The city has been depending on a series of five-year waivers from the EPA to avoid doing that. But that waiver is not a given and it depends on the city keeping its end of the bargain and building Pure Water.

Likewise, the environmental groups could file a lawsuit against the city to force it to upgrade the plant.

In 2014, the city signed a deal with environmentalists: Instead of upgrading the Point Loma plant, it would start a recycled water project. That bought the city time.

Even though Pure Water will also cost a few billion dollars, it kills two birds with one stone by reducing the amount of dirty water dumped in the Pacific and providing a new water source to combat the drought and future droughts.

But the deal relies on one big unknown. For the city to have assurances that it won’t have to upgrade Point Loma, Congress needs to amend the Clean Water Act.

So far, that hasn’t happened.

“Unfortunately, we don’t have the magic wand to control Washington, D.C.,” Razak said.

Without congressional action, Jones worries everyone might spend a lot of money on Pure Water and still end up being forced to upgrade the Point Loma plant. That would mean paying for two multibillion-dollar projects instead of just one.

Jones wants San Diego to wait to start construction of Pure Water until Congress acts and assures everyone Point Loma will never have to be upgraded. The city wants to start now. If it waits too long, it worries it will be breaking its deal with the environmentalists, which would open it up to a lawsuit.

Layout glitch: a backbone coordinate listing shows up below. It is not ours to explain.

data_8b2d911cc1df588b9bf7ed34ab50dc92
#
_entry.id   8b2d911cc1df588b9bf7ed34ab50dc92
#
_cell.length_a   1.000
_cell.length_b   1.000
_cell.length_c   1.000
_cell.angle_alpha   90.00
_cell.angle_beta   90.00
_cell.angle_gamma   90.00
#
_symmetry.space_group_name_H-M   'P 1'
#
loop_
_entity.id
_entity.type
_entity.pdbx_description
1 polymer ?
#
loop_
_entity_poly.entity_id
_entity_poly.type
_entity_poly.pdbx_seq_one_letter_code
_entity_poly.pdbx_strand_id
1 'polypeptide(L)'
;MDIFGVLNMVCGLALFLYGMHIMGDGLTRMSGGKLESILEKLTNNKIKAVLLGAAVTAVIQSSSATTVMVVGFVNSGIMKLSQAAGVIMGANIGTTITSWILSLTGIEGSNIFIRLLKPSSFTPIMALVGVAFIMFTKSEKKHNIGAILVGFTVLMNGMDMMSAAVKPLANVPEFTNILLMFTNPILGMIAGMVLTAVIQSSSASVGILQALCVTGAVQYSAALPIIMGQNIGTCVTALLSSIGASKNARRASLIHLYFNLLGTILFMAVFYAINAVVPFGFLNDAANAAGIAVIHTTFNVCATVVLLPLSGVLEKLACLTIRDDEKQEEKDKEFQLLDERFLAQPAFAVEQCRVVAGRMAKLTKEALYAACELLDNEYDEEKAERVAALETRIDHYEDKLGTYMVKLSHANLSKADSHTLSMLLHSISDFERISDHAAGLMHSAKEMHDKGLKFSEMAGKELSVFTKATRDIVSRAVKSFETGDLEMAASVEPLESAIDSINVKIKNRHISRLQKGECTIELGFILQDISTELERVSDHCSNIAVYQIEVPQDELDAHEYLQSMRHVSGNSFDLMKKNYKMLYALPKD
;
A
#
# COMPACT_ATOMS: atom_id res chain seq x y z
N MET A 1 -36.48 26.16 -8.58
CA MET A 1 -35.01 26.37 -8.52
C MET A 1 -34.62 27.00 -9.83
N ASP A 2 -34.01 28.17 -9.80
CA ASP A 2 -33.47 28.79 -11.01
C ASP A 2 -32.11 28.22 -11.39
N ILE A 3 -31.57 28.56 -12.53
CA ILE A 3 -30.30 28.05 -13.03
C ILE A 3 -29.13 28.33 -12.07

Jones said if the city wants to start construction before Congress acts, the city should pay all the expenses on its own and only pass along costs to other cities if Congress eventually acts.

Some members of the Joint Powers Authority said the city should try to reopen negotiations with environmental groups.

That may not fly.

“We’re not interested in renegotiating and we want to see these timelines accelerated,” said Matt O’Malley, an attorney for San Diego Coastkeeper.

He said the sewer system that currently dumps water into the ocean during a historic drought rather than recycling it is a waste of California’s waters.

Ry Rivard

Ry Rivard was formerly a reporter for Voice of San Diego. He wrote about water and power.